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United States v. Suggs.

No. 19-1487. D.Colo. Judge Baldock. Fourth Amendment—Particularity Requirement—Severability Doctrine—Good Faith Exception to Exclusionary Rule.

May 31, 2021

A pedestrian wanted to cross a street at the same time a vehicle driver wanted to turn right. They had a verbal altercation, and the driver pulled out a gun and shot at the pedestrian. The bullet missed, and the vehicle sped off. The pedestrian called 911.

Based on the vehicle description received from witnesses, law enforcement focused its investigation on defendant. An officer applied for an arrest warrant and a search warrant. The search warrant application requested authority to search defendant’s home for enumerated items on attachment B, including “any item identified as being involved in crime.” The district court issued a search warrant for defendant’s home that incorporated attachment B, but the officer’s affidavit, which detailed the circumstances of the shooting and the investigation, was not expressly incorporated in the warrant.

Defendant was arrested at a gas station close to his home. Officers then went to defendant’s home to execute the search warrant. Officers conducted a protective sweep, and in the process, shined a flashlight in the window of an SUV parked under the carport and saw two guns and ammunition. Upon searching the residence, officers found a box of ammunition that matched the ammunition used in the shooting. Officers procured a warrant to search the SUV and located several firearms and ammunition.

Defendant was charged with possession of a firearm by a convicted felon under 18 USC § 922(g)(1). Defendant moved to suppress the evidence found from searches of his home and the SUV, asserting that the warrant violated the Fourth Amendment’s particularity requirement. The district court denied the motion, and the jury convicted defendant.

Defendant argued on appeal that the search warrant lacked particularity, rendering the search of his home unconstitutional and requiring suppression of the evidence discovered as a result. A search warrant must describe the items to be seized with as much specificity as possible. A warrant may satisfy the particularity requirement if it constrains the search to evidence of a specific crime in a way that sufficiently narrows language that, on its face, sweeps too broadly.  Here, the warrant targeted some particular items but included the catch-all phrase “any item identified as being involved in crime.” The warrant did not reference any specific offense, so the catch-all phrase cannot be read to authorize a search only for evidence related to the vehicle shooting. Accordingly, the warrant to search defendant’s home did not meet the Fourth Amendment’s particularity requirement. And while a supporting affidavit can cure a lack of particularity, the particularity in the officer’s affidavit could not cure the warrant defect here because the warrant did not expressly incorporate the affidavit.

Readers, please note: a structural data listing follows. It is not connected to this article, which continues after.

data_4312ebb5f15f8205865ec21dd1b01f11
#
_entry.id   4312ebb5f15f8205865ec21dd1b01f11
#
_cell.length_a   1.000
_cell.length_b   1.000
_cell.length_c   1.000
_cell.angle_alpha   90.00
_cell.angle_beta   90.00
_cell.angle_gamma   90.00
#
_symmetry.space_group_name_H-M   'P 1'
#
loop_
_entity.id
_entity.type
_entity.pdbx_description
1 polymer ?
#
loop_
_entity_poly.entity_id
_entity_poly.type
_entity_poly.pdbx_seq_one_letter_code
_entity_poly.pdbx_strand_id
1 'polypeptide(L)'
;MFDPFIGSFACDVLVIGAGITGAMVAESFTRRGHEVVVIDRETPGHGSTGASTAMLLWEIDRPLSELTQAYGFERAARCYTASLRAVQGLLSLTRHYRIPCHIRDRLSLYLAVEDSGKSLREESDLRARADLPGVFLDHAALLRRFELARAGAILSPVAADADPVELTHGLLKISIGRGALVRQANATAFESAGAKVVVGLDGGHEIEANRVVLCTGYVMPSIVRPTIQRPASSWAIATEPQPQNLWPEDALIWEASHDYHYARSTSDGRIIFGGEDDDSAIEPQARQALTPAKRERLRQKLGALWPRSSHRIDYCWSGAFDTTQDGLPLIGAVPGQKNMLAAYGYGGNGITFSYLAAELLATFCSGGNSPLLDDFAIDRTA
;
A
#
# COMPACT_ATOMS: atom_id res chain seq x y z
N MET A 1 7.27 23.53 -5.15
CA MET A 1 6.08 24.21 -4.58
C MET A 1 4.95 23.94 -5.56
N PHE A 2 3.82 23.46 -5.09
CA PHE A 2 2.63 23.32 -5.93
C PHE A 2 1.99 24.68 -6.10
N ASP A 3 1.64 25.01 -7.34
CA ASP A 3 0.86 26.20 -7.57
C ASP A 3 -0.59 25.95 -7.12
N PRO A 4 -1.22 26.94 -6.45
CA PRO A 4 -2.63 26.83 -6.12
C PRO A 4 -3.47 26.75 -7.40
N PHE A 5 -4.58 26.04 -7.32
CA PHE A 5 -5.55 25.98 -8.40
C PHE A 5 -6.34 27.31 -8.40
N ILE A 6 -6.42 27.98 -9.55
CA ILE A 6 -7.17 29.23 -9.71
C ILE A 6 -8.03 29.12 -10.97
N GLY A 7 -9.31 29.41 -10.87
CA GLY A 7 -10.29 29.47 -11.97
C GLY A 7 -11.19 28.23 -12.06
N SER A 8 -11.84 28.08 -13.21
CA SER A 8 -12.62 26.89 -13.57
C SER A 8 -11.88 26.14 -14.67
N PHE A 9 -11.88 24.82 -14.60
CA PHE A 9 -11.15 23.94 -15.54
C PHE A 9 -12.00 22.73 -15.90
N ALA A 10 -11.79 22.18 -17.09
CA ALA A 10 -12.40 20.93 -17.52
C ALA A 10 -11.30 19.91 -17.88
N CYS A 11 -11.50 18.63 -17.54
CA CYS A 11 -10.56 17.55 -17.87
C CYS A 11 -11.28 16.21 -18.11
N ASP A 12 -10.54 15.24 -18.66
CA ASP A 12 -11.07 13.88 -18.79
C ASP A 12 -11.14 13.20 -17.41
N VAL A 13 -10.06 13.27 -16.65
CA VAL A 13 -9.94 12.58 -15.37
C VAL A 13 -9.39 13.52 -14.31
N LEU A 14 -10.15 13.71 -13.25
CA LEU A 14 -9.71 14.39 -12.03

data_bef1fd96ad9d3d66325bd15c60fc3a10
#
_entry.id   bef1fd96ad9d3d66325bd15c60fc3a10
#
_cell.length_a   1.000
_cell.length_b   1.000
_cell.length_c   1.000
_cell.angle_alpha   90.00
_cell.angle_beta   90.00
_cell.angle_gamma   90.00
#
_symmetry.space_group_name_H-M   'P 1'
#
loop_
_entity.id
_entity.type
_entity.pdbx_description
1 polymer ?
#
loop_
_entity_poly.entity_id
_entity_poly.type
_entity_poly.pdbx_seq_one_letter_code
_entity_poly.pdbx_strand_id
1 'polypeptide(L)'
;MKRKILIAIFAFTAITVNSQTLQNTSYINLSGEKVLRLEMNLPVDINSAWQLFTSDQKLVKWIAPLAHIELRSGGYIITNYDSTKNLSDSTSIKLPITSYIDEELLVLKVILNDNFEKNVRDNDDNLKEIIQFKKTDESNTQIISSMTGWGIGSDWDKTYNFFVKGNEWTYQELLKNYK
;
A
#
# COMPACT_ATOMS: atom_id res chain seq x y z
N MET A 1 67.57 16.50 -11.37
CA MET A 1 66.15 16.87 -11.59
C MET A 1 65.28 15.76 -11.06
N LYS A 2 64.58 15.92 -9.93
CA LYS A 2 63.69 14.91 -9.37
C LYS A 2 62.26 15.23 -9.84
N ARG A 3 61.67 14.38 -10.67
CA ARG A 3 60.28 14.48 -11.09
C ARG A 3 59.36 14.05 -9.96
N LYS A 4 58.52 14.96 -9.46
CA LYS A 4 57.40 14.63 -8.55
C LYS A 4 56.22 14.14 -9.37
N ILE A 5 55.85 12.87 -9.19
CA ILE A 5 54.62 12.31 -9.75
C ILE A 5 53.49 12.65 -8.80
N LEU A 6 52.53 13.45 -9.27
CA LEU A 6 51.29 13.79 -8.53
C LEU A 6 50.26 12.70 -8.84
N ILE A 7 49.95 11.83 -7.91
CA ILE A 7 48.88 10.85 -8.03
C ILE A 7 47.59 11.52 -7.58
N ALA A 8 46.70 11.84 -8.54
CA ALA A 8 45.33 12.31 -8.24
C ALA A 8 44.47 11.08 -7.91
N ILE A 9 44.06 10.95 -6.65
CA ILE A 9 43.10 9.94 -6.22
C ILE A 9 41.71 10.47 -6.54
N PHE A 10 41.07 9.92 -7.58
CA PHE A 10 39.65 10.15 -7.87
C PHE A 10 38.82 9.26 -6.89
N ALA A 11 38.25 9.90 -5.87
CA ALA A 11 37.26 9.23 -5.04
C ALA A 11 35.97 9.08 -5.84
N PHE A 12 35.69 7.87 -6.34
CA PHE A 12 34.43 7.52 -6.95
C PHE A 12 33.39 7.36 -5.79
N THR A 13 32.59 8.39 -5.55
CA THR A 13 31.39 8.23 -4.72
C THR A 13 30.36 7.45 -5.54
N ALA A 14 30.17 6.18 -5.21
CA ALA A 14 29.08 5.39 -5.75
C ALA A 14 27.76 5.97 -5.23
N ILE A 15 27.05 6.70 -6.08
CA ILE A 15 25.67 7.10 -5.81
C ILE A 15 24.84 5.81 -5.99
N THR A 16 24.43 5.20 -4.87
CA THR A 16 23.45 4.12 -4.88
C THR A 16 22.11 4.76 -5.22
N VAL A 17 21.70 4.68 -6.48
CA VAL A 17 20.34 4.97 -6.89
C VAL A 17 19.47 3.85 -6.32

The Tenth Circuit also considered whether the severability doctrine could save the warrant. Under this doctrine a court can sever a warrant’s offending portion to suppress evidence collected under it and admit evidence collected under the valid portions. But blanket suppression is still required if the warrant’s invalid portions so predominate that the warrant authorizes a general exploratory rummaging in a person’s belongings. Here, some categories of items to be searched for and seized under the warrant are valid and distinguishable from the categories of the warrant that are invalid, but the valid portions of the warrant do not make up the greater part of the warrant. Accordingly, the warrant empowered officers to search for evidence of any crime, and it is therefore invalid and non-severable.

Lastly, the Tenth Circuit considered whether the good faith exception to the exclusionary rule applied. Because the trial court did not make any factual findings on this issue, the Tenth Circuit concluded that a remand was appropriate to determine the issue.

The denial of defendant’s suppression motion was vacated and the case was remanded.

Official US Court of Appeals for the Tenth Circuit proceedings can be found at the US Court of Appeals for the Tenth Circuit website.

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